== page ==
TAMPA, Fla. — Hillsborough County Schools announced new safety guidelines for coaches and players and it's named in honor of Hezekiah Walters.
The required training for coaches and players is known as the Hezekiah Walters Sports Medication Educational Plan on Hydration and Heat Illness.
Here are a couple of things on the new safety plan:
- The district will now require training for all football staff about the dangers of heat-related illnesses
- All high schools will now have at least one cold immersion tub for emergencies
- All high schools will still have certified athletic trainers on campuses
Because of COVID-19, conditioning and practices will be limited to 20 people for now so staff can keep a better eye on the players.
“What transpired on that day, they didn’t have certain things in place and because those things weren’t in place, and the heat index was so high, it was a hundred and something out there. That’s what happened to Hezekiah. He didn’t get the attention that a coach should have given him and he should have never been out there in the first place doing those drills,” said Hezekiah’s father Felix Walters.
The Walters’ family is remembering their son with pride about the legacy he’s now leaving behind to protect others. But there is also still a lot of sadness.
“Words cannot express to you all the emptiness I feel on the inside,” said Felix Walters.
Hezekiah had never played organized football before, and it was just his second practice at Middleton High School.
According to police, Walters, 14, collapsed during football conditioning drills at Middleton High School in 2019. He died less than an hour later. Police say the teenager collapsed when the team was 30 to 40 minutes into conditioning drills, which included weightlifting, wind sprints and water breaks.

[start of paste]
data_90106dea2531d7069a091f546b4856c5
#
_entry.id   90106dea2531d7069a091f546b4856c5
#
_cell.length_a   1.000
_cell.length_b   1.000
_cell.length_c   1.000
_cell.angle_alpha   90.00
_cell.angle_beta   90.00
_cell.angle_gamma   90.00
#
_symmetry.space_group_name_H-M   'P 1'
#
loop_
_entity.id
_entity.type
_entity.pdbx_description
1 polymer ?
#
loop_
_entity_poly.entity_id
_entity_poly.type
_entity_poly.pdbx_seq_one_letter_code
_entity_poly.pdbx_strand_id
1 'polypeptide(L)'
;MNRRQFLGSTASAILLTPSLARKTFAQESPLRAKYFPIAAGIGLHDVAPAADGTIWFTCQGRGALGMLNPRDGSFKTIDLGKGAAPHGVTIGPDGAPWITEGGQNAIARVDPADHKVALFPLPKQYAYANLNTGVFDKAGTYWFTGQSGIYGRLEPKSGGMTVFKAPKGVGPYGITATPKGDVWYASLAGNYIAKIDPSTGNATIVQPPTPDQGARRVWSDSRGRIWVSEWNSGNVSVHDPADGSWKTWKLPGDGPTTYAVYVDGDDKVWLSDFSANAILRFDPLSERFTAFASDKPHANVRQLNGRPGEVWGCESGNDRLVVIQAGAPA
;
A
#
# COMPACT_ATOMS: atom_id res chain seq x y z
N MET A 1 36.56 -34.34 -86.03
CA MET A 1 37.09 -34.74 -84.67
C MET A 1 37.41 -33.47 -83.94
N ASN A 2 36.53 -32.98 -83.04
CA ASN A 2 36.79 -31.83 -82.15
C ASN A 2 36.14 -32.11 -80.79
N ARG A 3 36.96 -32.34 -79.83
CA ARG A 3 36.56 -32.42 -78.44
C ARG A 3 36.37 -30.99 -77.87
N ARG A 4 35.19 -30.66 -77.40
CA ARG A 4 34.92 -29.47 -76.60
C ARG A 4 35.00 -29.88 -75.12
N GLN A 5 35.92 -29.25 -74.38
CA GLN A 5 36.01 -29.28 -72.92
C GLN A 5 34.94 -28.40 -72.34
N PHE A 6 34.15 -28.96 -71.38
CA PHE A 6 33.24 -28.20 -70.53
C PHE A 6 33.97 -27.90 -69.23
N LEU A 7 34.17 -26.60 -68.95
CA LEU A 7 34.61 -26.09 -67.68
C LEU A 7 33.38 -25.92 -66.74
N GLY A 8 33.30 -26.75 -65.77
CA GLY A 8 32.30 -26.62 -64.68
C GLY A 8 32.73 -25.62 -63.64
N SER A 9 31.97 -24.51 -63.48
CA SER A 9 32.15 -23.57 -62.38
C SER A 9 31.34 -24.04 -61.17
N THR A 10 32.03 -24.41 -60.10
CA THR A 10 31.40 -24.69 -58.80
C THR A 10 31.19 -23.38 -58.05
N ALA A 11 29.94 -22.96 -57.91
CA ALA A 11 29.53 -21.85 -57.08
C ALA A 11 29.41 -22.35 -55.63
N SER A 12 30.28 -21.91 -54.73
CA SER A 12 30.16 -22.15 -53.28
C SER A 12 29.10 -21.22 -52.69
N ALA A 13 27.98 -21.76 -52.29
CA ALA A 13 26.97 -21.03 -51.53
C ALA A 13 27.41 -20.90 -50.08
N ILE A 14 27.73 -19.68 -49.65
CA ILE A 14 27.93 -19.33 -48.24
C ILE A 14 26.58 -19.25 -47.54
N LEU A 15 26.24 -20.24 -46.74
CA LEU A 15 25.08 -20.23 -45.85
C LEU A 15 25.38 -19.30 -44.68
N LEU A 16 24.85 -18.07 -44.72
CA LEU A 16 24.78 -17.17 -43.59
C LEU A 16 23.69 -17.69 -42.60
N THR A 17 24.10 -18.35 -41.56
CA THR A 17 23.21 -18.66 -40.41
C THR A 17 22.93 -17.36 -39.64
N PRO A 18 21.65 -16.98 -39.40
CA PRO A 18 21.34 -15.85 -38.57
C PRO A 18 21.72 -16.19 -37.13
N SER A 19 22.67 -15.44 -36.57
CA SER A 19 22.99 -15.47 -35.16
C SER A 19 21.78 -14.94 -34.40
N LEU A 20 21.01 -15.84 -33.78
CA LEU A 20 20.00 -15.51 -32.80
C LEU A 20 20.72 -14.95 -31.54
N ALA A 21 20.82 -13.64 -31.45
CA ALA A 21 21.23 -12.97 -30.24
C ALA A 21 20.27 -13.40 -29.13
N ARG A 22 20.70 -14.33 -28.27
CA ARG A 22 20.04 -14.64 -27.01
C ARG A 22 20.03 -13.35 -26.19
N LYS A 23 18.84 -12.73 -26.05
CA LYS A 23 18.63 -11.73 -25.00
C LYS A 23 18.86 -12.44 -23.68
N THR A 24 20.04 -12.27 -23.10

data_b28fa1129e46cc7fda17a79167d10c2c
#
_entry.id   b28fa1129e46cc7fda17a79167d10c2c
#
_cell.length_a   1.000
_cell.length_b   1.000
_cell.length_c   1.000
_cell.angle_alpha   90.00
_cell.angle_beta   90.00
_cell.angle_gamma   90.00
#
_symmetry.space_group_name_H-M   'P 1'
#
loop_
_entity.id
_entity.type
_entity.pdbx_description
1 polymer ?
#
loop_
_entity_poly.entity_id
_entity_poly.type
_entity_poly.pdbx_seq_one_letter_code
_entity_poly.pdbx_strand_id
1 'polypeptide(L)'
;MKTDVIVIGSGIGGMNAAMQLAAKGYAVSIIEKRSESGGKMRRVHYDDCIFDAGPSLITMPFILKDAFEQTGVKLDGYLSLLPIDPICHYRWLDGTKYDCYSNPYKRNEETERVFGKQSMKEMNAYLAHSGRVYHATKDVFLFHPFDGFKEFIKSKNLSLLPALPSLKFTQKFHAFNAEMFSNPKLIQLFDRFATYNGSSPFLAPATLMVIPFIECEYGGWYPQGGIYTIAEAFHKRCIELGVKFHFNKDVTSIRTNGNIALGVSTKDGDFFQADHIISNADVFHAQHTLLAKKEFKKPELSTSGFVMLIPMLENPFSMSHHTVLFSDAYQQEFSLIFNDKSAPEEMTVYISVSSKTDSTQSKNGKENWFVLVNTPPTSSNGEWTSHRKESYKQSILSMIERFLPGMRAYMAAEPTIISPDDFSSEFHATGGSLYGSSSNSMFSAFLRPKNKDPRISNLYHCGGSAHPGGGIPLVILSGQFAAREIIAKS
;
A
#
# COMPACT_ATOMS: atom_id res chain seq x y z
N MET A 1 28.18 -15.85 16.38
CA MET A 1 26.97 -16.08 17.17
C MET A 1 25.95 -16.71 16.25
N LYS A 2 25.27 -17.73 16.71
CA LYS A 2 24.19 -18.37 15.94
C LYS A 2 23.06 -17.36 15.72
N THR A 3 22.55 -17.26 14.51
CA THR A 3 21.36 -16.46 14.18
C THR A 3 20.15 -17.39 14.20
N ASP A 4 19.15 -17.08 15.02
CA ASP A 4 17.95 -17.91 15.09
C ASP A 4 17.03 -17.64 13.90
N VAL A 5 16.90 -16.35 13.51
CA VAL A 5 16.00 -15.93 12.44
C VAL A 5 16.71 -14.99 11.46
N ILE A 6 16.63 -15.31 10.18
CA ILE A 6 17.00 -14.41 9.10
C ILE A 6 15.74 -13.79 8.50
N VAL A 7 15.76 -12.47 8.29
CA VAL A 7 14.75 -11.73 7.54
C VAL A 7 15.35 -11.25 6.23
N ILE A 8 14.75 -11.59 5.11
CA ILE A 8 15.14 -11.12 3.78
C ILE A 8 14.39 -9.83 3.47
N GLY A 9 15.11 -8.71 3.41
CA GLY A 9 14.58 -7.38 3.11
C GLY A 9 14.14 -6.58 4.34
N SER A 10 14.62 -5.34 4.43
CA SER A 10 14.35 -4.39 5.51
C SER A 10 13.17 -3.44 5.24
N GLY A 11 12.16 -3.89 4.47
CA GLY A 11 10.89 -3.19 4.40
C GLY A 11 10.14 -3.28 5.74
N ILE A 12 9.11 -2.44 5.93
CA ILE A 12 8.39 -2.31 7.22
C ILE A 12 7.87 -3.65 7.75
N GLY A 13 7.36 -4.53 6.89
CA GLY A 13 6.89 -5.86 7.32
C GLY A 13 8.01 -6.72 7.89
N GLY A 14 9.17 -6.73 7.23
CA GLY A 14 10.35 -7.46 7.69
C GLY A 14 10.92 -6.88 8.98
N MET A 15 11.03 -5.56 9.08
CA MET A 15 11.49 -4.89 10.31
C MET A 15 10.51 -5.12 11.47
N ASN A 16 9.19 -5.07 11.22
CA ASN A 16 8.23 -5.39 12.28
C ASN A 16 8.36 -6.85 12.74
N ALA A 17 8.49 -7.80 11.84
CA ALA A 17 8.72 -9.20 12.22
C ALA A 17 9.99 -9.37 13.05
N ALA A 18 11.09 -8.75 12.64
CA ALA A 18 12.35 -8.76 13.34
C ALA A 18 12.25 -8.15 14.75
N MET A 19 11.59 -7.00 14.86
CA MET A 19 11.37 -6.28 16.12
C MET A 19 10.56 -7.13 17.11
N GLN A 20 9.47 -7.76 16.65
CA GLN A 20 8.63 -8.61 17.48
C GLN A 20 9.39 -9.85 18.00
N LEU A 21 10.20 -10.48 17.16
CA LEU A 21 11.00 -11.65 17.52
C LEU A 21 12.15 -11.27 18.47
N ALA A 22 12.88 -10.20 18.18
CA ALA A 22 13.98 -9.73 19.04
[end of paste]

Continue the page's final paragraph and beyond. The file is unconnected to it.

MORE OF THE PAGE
An investigation found the coaching staff did not follow safety protocols. Middleton’s coach was transferred, and the assistant principal was demoted.
“It is our goal for everything in their powers to more families and educators like myself to be in place and so that it never happens again,” said Phyllis Thompson Walters, Hezekiah's mother. “We put some measures in place. And we put some protocols in place. Now a lot of us got some hard work to do and we’ve been working hard. It’s going to just frame us to work even harder,” said Phyllis Thomspon Walters.
This press conference comes on the heels of the school board approving a $1 million settlement for his family.
Earlier this week, the Florida High School Athletic Association approved a policy change that basically changed recommendations into mandates. It includes a tiered system based on "the ambient temperature, humidity, wind speed, sun angle, and cloud cover at the site of the athletic activity."
Depending on those factors, the practice can go on as usual, get canceled completely or mandate a certain amount of breaks.
The policy also mandates "cooling zones" with cold-water immersion tubs or something similar along with a certified athletic trainer who knows how to employ that technique.
This aligns with the Zachary Martin Act in the Senate, which would make those requirements a statewide mandate instead of just the almost 800 schools the FHSAA governs. Zachary died from a heat stroke at football practice back in 2017.
A bill to ensure certified trainers are up to date with their training is on the Governor's desk right now.